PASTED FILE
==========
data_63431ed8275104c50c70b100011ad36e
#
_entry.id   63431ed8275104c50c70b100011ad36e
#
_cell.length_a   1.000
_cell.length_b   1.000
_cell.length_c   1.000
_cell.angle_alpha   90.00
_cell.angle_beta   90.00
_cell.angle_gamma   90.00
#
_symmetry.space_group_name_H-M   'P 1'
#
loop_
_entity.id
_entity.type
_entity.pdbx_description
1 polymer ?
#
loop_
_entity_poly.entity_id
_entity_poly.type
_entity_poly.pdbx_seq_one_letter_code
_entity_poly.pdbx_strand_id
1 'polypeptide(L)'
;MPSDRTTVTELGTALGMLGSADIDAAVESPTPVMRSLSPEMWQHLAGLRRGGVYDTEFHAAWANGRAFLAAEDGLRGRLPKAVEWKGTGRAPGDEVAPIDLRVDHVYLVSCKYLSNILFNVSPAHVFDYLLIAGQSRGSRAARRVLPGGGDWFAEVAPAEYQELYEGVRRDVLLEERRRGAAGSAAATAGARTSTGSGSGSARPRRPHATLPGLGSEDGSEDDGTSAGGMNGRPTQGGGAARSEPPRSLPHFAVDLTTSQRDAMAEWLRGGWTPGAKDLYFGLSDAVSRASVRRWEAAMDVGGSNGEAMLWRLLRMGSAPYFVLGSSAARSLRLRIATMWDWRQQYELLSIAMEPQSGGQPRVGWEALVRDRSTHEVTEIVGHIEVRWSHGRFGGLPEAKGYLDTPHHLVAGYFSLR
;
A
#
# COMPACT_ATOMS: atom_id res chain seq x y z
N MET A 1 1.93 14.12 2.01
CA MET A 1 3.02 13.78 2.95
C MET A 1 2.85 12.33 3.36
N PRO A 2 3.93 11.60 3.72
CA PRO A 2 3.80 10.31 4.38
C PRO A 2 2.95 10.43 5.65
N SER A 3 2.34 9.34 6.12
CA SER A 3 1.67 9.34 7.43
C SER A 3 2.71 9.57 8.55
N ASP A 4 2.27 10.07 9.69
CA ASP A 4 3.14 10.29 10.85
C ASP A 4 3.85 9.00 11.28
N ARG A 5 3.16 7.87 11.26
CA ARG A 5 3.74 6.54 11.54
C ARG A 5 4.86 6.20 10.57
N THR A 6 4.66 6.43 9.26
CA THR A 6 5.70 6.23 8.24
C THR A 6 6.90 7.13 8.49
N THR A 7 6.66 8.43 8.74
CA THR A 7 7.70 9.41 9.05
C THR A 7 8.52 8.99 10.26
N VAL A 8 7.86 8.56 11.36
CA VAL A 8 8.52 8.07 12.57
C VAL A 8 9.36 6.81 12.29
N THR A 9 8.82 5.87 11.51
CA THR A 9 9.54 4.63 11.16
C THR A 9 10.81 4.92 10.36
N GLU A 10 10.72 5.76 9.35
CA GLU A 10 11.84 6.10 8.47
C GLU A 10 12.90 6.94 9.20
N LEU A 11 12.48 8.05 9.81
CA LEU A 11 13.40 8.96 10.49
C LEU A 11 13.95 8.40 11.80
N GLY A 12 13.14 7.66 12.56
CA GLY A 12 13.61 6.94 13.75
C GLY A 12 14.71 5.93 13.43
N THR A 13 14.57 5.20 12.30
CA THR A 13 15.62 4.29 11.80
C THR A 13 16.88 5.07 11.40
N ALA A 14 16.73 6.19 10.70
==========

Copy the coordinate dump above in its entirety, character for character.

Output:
data_63431ed8275104c50c70b100011ad36e
#
_entry.id   63431ed8275104c50c70b100011ad36e
#
_cell.length_a   1.000
_cell.length_b   1.000
_cell.length_c   1.000
_cell.angle_alpha   90.00
_cell.angle_beta   90.00
_cell.angle_gamma   90.00
#
_symmetry.space_group_name_H-M   'P 1'
#
loop_
_entity.id
_entity.type
_entity.pdbx_description
1 polymer ?
#
loop_
_entity_poly.entity_id
_entity_poly.type
_entity_poly.pdbx_seq_one_letter_code
_entity_poly.pdbx_strand_id
1 'polypeptide(L)'
;MPSDRTTVTELGTALGMLGSADIDAAVESPTPVMRSLSPEMWQHLAGLRRGGVYDTEFHAAWANGRAFLAAEDGLRGRLPKAVEWKGTGRAPGDEVAPIDLRVDHVYLVSCKYLSNILFNVSPAHVFDYLLIAGQSRGSRAARRVLPGGGDWFAEVAPAEYQELYEGVRRDVLLEERRRGAAGSAAATAGARTSTGSGSGSARPRRPHATLPGLGSEDGSEDDGTSAGGMNGRPTQGGGAARSEPPRSLPHFAVDLTTSQRDAMAEWLRGGWTPGAKDLYFGLSDAVSRASVRRWEAAMDVGGSNGEAMLWRLLRMGSAPYFVLGSSAARSLRLRIATMWDWRQQYELLSIAMEPQSGGQPRVGWEALVRDRSTHEVTEIVGHIEVRWSHGRFGGLPEAKGYLDTPHHLVAGYFSLR
;
A
#
# COMPACT_ATOMS: atom_id res chain seq x y z
N MET A 1 1.93 14.12 2.01
CA MET A 1 3.02 13.78 2.95
C MET A 1 2.85 12.33 3.36
N PRO A 2 3.93 11.60 3.72
CA PRO A 2 3.80 10.31 4.38
C PRO A 2 2.95 10.43 5.65
N SER A 3 2.34 9.34 6.12
CA SER A 3 1.67 9.34 7.43
C SER A 3 2.71 9.57 8.55
N ASP A 4 2.27 10.07 9.69
CA ASP A 4 3.14 10.29 10.85
C ASP A 4 3.85 9.00 11.28
N ARG A 5 3.16 7.87 11.26
CA ARG A 5 3.74 6.54 11.54
C ARG A 5 4.86 6.20 10.57
N THR A 6 4.66 6.43 9.26
CA THR A 6 5.70 6.23 8.24
C THR A 6 6.90 7.13 8.49
N THR A 7 6.66 8.43 8.74
CA THR A 7 7.70 9.41 9.05
C THR A 7 8.52 8.99 10.26
N VAL A 8 7.86 8.56 11.36
CA VAL A 8 8.52 8.07 12.57
C VAL A 8 9.36 6.81 12.29
N THR A 9 8.82 5.87 11.51
CA THR A 9 9.54 4.63 11.16
C THR A 9 10.81 4.92 10.36
N GLU A 10 10.72 5.76 9.35
CA GLU A 10 11.84 6.10 8.47
C GLU A 10 12.90 6.94 9.20
N LEU A 11 12.48 8.05 9.81
CA LEU A 11 13.40 8.96 10.49
C LEU A 11 13.95 8.40 11.80
N GLY A 12 13.14 7.66 12.56
CA GLY A 12 13.61 6.94 13.75
C GLY A 12 14.71 5.93 13.43
N THR A 13 14.57 5.20 12.30
CA THR A 13 15.62 4.29 11.80
C THR A 13 16.88 5.07 11.40
N ALA A 14 16.73 6.19 10.70